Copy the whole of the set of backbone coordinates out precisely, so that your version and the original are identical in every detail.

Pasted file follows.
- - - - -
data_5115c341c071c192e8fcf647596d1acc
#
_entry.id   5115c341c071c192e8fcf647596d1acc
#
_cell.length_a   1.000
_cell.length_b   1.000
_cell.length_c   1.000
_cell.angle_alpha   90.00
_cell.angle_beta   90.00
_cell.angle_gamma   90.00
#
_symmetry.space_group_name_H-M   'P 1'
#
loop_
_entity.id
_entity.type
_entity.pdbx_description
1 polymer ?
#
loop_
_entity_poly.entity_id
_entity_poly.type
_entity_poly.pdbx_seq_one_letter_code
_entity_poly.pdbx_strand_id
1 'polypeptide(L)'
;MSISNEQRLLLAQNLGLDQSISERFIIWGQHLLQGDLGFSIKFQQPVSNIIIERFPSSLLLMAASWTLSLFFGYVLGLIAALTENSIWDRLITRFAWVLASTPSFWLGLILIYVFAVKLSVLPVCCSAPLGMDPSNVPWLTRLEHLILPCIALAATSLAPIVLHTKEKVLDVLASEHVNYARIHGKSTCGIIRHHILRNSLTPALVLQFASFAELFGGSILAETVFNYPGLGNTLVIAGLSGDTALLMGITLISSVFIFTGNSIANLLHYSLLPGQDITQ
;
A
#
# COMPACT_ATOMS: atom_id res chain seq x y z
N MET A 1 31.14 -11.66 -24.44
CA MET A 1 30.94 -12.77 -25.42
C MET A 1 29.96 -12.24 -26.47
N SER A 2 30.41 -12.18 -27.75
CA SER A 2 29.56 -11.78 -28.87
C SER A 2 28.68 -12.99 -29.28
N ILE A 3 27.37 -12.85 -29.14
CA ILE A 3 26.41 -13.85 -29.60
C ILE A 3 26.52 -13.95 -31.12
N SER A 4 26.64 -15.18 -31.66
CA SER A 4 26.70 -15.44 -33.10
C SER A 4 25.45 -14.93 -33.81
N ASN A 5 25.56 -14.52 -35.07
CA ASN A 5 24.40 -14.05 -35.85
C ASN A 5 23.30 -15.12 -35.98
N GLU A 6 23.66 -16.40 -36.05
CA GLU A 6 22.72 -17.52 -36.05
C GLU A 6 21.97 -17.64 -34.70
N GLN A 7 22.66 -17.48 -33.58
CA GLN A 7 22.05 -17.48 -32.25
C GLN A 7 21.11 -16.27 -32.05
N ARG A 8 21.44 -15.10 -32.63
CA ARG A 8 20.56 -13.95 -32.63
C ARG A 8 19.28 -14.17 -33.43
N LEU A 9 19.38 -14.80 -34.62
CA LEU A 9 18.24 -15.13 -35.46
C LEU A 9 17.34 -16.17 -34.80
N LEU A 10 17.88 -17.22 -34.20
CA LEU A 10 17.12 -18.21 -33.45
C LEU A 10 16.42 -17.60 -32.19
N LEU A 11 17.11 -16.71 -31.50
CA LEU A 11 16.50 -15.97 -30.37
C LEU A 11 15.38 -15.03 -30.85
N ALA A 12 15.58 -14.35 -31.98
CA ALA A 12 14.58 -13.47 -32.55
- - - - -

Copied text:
data_5115c341c071c192e8fcf647596d1acc
#
_entry.id   5115c341c071c192e8fcf647596d1acc
#
_cell.length_a   1.000
_cell.length_b   1.000
_cell.length_c   1.000
_cell.angle_alpha   90.00
_cell.angle_beta   90.00
_cell.angle_gamma   90.00
#
_symmetry.space_group_name_H-M   'P 1'
#
loop_
_entity.id
_entity.type
_entity.pdbx_description
1 polymer ?
#
loop_
_entity_poly.entity_id
_entity_poly.type
_entity_poly.pdbx_seq_one_letter_code
_entity_poly.pdbx_strand_id
1 'polypeptide(L)'
;MSISNEQRLLLAQNLGLDQSISERFIIWGQHLLQGDLGFSIKFQQPVSNIIIERFPSSLLLMAASWTLSLFFGYVLGLIAALTENSIWDRLITRFAWVLASTPSFWLGLILIYVFAVKLSVLPVCCSAPLGMDPSNVPWLTRLEHLILPCIALAATSLAPIVLHTKEKVLDVLASEHVNYARIHGKSTCGIIRHHILRNSLTPALVLQFASFAELFGGSILAETVFNYPGLGNTLVIAGLSGDTALLMGITLISSVFIFTGNSIANLLHYSLLPGQDITQ
;
A
#
# COMPACT_ATOMS: atom_id res chain seq x y z
N MET A 1 31.14 -11.66 -24.44
CA MET A 1 30.94 -12.77 -25.42
C MET A 1 29.96 -12.24 -26.47
N SER A 2 30.41 -12.18 -27.75
CA SER A 2 29.56 -11.78 -28.87
C SER A 2 28.68 -12.99 -29.28
N ILE A 3 27.37 -12.85 -29.14
CA ILE A 3 26.41 -13.85 -29.60
C ILE A 3 26.52 -13.95 -31.12
N SER A 4 26.64 -15.18 -31.66
CA SER A 4 26.70 -15.44 -33.10
C SER A 4 25.45 -14.93 -33.81
N ASN A 5 25.56 -14.52 -35.07
CA ASN A 5 24.40 -14.05 -35.85
C ASN A 5 23.30 -15.12 -35.98
N GLU A 6 23.66 -16.40 -36.05
CA GLU A 6 22.72 -17.52 -36.05
C GLU A 6 21.97 -17.64 -34.70
N GLN A 7 22.66 -17.48 -33.58
CA GLN A 7 22.05 -17.48 -32.25
C GLN A 7 21.11 -16.27 -32.05
N ARG A 8 21.44 -15.10 -32.63
CA ARG A 8 20.56 -13.95 -32.63
C ARG A 8 19.28 -14.17 -33.43
N LEU A 9 19.38 -14.80 -34.62
CA LEU A 9 18.24 -15.13 -35.46
C LEU A 9 17.34 -16.17 -34.80
N LEU A 10 17.88 -17.22 -34.20
CA LEU A 10 17.12 -18.21 -33.45
C LEU A 10 16.42 -17.60 -32.19
N LEU A 11 17.11 -16.71 -31.50
CA LEU A 11 16.50 -15.97 -30.37
C LEU A 11 15.38 -15.03 -30.85
N ALA A 12 15.58 -14.35 -31.98
CA ALA A 12 14.58 -13.47 -32.55